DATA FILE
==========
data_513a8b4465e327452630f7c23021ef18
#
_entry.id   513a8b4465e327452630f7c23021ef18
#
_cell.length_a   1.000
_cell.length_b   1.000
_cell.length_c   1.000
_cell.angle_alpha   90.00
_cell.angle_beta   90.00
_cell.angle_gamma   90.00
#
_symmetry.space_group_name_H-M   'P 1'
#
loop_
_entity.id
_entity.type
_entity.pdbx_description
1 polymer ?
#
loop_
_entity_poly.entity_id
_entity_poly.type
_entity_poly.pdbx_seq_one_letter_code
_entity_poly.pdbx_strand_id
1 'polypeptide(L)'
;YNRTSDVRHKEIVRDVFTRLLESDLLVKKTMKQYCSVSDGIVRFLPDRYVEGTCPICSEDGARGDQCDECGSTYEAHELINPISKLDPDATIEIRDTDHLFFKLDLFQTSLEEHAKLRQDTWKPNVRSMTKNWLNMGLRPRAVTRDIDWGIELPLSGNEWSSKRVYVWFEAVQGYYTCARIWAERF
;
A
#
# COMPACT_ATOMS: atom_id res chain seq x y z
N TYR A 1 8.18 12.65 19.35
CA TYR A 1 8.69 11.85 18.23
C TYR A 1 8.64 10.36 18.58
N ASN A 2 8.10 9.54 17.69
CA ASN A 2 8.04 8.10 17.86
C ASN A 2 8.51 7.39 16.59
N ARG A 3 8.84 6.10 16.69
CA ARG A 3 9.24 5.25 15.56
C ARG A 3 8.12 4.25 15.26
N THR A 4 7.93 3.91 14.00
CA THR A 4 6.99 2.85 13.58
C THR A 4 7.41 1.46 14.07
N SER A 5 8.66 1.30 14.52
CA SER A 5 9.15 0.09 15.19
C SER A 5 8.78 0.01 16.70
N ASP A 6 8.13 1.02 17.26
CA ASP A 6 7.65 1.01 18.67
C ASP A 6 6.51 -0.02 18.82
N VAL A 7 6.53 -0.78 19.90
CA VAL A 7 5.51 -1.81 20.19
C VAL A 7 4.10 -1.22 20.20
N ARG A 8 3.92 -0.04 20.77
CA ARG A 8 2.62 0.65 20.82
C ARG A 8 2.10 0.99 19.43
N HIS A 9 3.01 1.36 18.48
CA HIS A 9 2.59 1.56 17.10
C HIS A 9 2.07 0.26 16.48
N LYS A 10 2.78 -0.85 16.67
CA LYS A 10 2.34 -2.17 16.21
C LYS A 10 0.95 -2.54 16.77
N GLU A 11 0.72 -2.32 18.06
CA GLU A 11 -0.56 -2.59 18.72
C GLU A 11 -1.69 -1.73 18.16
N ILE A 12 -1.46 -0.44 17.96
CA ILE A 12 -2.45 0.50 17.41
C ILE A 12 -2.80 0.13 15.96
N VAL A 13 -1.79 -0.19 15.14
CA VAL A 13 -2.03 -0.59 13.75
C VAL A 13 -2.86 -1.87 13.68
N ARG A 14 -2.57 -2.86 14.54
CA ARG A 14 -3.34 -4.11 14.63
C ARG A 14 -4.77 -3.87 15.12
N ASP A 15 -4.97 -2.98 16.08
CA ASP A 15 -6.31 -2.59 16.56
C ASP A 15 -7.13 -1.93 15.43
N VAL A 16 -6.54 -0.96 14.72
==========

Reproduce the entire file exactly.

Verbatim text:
data_513a8b4465e327452630f7c23021ef18
#
_entry.id   513a8b4465e327452630f7c23021ef18
#
_cell.length_a   1.000
_cell.length_b   1.000
_cell.length_c   1.000
_cell.angle_alpha   90.00
_cell.angle_beta   90.00
_cell.angle_gamma   90.00
#
_symmetry.space_group_name_H-M   'P 1'
#
loop_
_entity.id
_entity.type
_entity.pdbx_description
1 polymer ?
#
loop_
_entity_poly.entity_id
_entity_poly.type
_entity_poly.pdbx_seq_one_letter_code
_entity_poly.pdbx_strand_id
1 'polypeptide(L)'
;YNRTSDVRHKEIVRDVFTRLLESDLLVKKTMKQYCSVSDGIVRFLPDRYVEGTCPICSEDGARGDQCDECGSTYEAHELINPISKLDPDATIEIRDTDHLFFKLDLFQTSLEEHAKLRQDTWKPNVRSMTKNWLNMGLRPRAVTRDIDWGIELPLSGNEWSSKRVYVWFEAVQGYYTCARIWAERF
;
A
#
# COMPACT_ATOMS: atom_id res chain seq x y z
N TYR A 1 8.18 12.65 19.35
CA TYR A 1 8.69 11.85 18.23
C TYR A 1 8.64 10.36 18.58
N ASN A 2 8.10 9.54 17.69
CA ASN A 2 8.04 8.10 17.86
C ASN A 2 8.51 7.39 16.59
N ARG A 3 8.84 6.10 16.69
CA ARG A 3 9.24 5.25 15.56
C ARG A 3 8.12 4.25 15.26
N THR A 4 7.93 3.91 14.00
CA THR A 4 6.99 2.85 13.58
C THR A 4 7.41 1.46 14.07
N SER A 5 8.66 1.30 14.52
CA SER A 5 9.15 0.09 15.19
C SER A 5 8.78 0.01 16.70
N ASP A 6 8.13 1.02 17.26
CA ASP A 6 7.65 1.01 18.67
C ASP A 6 6.51 -0.02 18.82
N VAL A 7 6.53 -0.78 19.90
CA VAL A 7 5.51 -1.81 20.19
C VAL A 7 4.10 -1.22 20.20
N ARG A 8 3.92 -0.04 20.77
CA ARG A 8 2.62 0.65 20.82
C ARG A 8 2.10 0.99 19.43
N HIS A 9 3.01 1.36 18.48
CA HIS A 9 2.59 1.56 17.10
C HIS A 9 2.07 0.26 16.48
N LYS A 10 2.78 -0.85 16.67
CA LYS A 10 2.34 -2.17 16.21
C LYS A 10 0.95 -2.54 16.77
N GLU A 11 0.72 -2.32 18.06
CA GLU A 11 -0.56 -2.59 18.72
C GLU A 11 -1.69 -1.73 18.16
N ILE A 12 -1.46 -0.44 17.96
CA ILE A 12 -2.45 0.50 17.41
C ILE A 12 -2.80 0.13 15.96
N VAL A 13 -1.79 -0.19 15.14
CA VAL A 13 -2.03 -0.59 13.75
C VAL A 13 -2.86 -1.87 13.68
N ARG A 14 -2.57 -2.86 14.54
CA ARG A 14 -3.34 -4.11 14.63
C ARG A 14 -4.77 -3.87 15.12
N ASP A 15 -4.97 -2.98 16.08
CA ASP A 15 -6.31 -2.59 16.56
C ASP A 15 -7.13 -1.93 15.43
N VAL A 16 -6.54 -0.96 14.72